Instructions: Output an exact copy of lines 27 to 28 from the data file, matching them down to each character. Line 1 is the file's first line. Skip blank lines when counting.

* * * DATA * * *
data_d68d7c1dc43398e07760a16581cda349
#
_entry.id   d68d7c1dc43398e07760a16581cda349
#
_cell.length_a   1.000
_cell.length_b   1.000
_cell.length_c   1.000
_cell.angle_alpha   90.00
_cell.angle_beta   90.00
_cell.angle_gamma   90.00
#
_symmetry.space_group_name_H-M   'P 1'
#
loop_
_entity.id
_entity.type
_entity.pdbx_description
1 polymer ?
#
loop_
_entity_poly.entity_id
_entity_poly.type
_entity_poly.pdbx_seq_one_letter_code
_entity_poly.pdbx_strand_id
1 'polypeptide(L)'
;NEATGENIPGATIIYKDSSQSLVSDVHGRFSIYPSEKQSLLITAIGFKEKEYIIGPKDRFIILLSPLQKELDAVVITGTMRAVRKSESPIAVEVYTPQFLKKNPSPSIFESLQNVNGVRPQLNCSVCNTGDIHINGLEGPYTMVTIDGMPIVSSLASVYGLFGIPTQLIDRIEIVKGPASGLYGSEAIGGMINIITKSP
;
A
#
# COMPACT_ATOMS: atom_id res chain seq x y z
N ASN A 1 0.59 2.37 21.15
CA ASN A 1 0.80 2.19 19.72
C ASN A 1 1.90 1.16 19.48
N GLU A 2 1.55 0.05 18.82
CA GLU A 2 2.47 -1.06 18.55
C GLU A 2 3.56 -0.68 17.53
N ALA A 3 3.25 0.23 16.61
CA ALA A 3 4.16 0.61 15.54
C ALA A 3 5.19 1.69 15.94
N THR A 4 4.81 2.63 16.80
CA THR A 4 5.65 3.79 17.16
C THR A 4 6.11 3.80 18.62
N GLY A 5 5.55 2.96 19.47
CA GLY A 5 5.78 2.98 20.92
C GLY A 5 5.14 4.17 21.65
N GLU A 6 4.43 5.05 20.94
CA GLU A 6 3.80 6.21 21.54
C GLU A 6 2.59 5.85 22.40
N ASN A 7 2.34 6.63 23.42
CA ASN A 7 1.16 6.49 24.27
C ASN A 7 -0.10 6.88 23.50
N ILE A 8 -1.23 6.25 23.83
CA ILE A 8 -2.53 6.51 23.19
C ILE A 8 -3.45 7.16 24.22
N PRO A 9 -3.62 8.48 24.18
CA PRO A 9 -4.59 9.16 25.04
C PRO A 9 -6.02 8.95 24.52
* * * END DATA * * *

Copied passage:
;
A